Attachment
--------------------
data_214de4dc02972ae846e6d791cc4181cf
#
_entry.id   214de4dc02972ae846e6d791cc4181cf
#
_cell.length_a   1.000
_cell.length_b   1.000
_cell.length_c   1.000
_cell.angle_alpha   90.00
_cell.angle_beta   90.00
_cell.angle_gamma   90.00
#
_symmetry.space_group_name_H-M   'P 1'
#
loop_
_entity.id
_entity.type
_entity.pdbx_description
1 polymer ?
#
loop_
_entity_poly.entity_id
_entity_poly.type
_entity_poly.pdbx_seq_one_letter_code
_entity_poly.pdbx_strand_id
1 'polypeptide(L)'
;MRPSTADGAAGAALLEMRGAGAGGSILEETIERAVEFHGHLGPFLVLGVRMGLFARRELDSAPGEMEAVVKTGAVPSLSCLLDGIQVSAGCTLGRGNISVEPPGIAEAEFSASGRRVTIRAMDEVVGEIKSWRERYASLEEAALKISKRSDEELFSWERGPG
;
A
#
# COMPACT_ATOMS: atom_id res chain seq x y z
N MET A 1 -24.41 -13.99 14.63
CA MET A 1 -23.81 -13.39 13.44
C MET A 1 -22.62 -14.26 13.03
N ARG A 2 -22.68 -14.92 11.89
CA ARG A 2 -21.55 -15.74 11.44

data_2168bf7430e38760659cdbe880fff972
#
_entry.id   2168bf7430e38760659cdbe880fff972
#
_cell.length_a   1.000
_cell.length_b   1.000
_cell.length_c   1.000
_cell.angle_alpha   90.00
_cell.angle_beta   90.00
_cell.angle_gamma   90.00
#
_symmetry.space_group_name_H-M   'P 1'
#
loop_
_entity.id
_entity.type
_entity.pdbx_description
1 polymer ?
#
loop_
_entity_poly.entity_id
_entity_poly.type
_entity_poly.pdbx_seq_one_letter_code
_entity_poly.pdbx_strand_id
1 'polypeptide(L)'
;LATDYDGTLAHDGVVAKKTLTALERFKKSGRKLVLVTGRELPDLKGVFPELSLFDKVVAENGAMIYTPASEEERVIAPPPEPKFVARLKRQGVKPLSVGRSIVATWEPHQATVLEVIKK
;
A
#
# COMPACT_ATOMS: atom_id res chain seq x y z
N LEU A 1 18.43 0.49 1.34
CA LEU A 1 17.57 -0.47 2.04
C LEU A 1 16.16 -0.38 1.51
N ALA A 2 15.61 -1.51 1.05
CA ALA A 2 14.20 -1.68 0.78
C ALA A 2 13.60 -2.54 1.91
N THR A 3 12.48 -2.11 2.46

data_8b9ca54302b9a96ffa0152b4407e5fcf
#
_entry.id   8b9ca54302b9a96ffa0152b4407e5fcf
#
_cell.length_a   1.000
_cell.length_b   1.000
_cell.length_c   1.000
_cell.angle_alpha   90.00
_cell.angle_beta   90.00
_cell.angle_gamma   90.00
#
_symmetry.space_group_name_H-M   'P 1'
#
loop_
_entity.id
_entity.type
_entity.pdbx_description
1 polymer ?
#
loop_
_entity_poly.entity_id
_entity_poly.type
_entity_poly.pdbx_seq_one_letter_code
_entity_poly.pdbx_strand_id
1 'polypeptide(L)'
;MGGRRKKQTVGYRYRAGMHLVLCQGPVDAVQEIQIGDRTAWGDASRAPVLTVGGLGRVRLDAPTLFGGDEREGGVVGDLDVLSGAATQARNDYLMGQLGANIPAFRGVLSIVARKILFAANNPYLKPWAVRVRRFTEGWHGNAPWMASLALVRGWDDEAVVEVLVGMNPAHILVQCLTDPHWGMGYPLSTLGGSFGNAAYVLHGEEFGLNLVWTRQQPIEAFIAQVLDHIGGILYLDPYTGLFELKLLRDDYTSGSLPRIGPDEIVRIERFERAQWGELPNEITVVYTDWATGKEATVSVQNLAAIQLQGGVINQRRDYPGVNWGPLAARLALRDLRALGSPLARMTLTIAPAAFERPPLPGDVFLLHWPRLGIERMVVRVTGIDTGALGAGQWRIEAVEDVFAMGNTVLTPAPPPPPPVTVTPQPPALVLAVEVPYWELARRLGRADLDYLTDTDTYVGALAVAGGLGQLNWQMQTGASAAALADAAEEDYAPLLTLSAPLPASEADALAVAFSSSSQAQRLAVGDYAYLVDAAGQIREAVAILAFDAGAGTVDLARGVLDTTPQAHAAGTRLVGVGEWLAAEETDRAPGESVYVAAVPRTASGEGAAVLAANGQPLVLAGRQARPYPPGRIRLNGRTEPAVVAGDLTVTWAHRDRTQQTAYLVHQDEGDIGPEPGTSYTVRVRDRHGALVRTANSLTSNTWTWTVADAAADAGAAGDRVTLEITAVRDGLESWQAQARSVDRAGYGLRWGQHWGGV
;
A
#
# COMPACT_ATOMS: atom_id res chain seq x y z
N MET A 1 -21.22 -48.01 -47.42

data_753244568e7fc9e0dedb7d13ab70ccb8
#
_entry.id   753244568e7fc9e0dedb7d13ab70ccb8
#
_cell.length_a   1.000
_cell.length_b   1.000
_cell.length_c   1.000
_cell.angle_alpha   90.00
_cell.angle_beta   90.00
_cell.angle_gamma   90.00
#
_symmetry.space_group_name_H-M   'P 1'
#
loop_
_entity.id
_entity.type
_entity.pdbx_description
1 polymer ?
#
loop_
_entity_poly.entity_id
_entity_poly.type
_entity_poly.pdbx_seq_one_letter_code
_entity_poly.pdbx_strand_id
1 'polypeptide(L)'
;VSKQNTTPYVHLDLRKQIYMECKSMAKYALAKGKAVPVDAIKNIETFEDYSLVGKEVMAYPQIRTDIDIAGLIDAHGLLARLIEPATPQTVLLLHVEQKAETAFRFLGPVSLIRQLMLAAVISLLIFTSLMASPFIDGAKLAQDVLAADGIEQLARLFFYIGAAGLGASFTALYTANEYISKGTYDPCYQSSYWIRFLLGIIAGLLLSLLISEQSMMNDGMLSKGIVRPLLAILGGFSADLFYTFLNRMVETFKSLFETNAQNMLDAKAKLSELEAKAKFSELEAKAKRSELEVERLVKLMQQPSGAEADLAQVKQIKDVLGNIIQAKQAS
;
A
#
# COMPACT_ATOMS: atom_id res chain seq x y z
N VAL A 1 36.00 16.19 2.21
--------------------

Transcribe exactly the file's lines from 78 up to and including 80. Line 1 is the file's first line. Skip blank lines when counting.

_cell.length_b   1.000
_cell.length_c   1.000
_cell.angle_alpha   90.00